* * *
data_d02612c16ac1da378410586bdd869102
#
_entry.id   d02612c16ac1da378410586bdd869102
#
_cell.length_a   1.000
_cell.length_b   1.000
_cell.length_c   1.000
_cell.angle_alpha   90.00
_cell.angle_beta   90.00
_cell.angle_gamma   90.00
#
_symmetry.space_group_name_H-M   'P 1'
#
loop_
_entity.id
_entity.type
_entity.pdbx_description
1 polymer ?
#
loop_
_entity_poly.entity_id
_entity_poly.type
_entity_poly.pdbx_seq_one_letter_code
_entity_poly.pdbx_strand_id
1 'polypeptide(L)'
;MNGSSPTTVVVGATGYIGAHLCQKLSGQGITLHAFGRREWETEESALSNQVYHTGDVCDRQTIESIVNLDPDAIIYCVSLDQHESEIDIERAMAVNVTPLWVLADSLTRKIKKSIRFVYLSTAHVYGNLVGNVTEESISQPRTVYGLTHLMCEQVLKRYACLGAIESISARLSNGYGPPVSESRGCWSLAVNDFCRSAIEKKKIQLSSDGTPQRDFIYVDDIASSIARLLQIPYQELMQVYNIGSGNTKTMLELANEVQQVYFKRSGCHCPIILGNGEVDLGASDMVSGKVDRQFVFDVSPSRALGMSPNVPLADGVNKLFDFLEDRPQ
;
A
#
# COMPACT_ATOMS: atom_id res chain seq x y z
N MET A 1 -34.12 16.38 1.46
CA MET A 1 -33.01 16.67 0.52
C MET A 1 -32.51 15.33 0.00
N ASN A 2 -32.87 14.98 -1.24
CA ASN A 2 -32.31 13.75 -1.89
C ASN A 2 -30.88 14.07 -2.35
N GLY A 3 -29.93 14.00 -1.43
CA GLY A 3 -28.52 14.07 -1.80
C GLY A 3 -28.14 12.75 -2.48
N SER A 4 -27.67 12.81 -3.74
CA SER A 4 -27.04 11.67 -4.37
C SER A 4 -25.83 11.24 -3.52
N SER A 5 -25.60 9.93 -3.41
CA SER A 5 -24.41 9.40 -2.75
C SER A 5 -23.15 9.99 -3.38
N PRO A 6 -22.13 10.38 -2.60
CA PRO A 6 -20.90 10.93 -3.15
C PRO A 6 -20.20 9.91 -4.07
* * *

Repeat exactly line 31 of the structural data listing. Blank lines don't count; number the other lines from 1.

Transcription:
N MET A 1 -34.12 16.38 1.46